Generalmajor Anton Wilhelm Büttner
Another one of the veterans of the 1813 - 1815 independence war has left us.
Generalmajor A. W. Büttner died this morning in his 81st year.
His father held the office of a judge - a Gräfen in York - as did several of his ancestors.
In 1813 when Germany rose against the foreign occupation, General Büttner, age 16, joined the army and within the very first year of service participated in the glorious battles near Göhrde, Wilhelmsburg and Hamburg, and, finally in 1815 he fought in the battle of Waterloo.
After the battle of Waterloo where Napoleon's power was broken, Büttner and the victorious army entered Paris. He remained in France until 1818.
After the occupation of France by the allied forces he returned to Germany and was promoted to Companiechef in the Hannover army in 1826, to Oberstleutenant in 1848 and to the rank of Oberst in 1856.
Then in charge of the 5th Infantry Regiment, a position he exchanged for the post of Commandant in Lüneburg, which he held until 1866 when he retired from the army.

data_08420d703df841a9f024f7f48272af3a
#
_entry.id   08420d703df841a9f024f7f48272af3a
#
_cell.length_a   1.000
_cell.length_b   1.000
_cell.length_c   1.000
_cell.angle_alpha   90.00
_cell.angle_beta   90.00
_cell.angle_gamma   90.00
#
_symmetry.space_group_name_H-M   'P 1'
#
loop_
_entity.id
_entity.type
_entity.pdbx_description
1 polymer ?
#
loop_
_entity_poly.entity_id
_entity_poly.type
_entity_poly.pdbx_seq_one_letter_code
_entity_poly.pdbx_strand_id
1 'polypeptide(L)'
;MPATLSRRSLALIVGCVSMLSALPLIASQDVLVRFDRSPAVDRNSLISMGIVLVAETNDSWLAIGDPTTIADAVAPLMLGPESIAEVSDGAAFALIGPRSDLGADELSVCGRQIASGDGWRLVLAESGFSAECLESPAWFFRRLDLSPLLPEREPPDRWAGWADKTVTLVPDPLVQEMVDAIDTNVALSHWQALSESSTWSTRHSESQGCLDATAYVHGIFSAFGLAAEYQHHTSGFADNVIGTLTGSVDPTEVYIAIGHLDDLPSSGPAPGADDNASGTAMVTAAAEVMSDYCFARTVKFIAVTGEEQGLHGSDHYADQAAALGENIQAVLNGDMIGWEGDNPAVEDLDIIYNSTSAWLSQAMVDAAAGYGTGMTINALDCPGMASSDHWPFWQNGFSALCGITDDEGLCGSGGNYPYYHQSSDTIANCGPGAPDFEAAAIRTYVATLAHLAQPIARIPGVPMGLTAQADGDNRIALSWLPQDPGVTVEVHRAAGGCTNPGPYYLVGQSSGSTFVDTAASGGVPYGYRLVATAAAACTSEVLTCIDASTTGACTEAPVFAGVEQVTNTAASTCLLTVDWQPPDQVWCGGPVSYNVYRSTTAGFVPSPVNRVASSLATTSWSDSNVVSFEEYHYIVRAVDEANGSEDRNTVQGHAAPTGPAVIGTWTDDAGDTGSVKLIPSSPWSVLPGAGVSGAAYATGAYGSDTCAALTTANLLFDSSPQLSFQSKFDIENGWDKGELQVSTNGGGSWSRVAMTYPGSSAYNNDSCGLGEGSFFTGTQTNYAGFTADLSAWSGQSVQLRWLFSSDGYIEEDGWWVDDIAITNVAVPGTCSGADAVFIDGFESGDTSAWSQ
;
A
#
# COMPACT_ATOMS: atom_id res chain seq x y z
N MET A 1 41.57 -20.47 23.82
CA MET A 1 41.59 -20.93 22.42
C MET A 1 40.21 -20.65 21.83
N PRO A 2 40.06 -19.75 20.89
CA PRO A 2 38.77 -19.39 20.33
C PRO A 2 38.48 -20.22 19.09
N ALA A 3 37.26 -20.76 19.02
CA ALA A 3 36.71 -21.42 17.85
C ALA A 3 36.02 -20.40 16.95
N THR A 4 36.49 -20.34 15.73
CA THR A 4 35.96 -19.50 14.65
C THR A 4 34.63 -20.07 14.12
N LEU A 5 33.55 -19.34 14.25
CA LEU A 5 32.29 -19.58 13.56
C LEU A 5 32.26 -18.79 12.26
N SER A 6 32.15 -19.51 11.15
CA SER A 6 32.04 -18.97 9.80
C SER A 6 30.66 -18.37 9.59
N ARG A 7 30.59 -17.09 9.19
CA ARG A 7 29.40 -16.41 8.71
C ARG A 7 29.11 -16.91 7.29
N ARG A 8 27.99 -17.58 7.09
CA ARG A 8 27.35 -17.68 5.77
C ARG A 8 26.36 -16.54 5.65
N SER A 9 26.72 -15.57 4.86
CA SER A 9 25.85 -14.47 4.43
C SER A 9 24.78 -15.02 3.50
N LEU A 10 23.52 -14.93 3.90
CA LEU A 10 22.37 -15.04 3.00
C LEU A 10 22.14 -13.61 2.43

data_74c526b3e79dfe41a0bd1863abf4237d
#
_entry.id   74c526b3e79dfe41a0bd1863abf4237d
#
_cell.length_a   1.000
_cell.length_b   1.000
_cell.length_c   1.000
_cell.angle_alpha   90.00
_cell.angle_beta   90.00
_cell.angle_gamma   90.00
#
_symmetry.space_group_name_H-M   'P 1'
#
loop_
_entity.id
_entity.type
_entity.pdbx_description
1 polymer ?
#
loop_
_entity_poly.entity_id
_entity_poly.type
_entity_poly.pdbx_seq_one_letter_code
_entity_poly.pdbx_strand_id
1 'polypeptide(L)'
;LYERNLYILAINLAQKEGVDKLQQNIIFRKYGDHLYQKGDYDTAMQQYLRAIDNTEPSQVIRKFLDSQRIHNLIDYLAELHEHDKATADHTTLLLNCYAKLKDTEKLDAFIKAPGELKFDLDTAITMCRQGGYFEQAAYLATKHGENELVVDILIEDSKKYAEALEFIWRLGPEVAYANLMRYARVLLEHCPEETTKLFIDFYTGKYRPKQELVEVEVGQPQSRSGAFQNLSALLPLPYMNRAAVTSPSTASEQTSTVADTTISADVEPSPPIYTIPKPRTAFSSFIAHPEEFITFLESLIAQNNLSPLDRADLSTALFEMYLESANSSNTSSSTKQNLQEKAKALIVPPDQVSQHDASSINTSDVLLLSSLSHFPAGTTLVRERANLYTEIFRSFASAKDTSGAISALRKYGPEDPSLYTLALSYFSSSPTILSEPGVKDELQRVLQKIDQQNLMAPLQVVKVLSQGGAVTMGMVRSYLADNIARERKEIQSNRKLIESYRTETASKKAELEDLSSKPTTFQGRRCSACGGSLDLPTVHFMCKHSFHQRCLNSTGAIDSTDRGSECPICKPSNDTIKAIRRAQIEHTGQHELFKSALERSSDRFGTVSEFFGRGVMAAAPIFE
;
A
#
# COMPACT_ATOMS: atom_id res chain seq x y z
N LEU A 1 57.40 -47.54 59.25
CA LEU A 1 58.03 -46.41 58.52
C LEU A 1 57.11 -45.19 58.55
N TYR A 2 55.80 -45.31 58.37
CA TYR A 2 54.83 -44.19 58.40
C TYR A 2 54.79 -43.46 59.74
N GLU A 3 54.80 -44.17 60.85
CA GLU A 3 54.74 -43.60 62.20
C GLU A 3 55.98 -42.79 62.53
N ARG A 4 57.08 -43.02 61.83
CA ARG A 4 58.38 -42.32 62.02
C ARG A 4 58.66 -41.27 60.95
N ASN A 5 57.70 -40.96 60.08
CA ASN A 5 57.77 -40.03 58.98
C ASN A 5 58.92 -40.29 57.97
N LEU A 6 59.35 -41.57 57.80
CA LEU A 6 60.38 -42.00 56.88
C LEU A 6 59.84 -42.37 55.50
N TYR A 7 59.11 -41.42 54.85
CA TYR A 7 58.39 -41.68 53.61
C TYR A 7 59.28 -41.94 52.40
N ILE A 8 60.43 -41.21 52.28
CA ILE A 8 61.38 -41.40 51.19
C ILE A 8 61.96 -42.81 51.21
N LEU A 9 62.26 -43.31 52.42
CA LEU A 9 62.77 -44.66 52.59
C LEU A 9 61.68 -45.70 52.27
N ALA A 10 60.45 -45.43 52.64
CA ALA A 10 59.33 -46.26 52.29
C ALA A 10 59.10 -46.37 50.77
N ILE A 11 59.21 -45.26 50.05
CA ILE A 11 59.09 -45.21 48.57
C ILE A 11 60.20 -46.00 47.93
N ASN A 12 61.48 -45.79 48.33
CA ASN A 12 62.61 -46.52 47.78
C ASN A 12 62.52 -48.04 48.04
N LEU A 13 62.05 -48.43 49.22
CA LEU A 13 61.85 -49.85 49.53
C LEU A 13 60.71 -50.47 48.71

After his retirement he lived in Lüneburg honoured by His Majesty with the title of Generalmajor.
He was honoured with:
- the War Memorial medal for voluntarily joining the army in 1813
- the Hanseatic Honour medal
- the Waterloo medal
- the Ernst-August-Kreuz
- the Knight's Cross of the Guelfenorder
- the Knight's Cross of the Braunschweig order, Heinrich des Löwen (Henry the Lion) 2nd class.
Most characteristic for him were his seriousness and high devotion to duty, as well as nobility in character.
In addition he was endowed with qualities of heart and mind which captivated family and friends in a most charming way.
These outstanding human qualities will be held in loving memory in Lüneburg and beyond.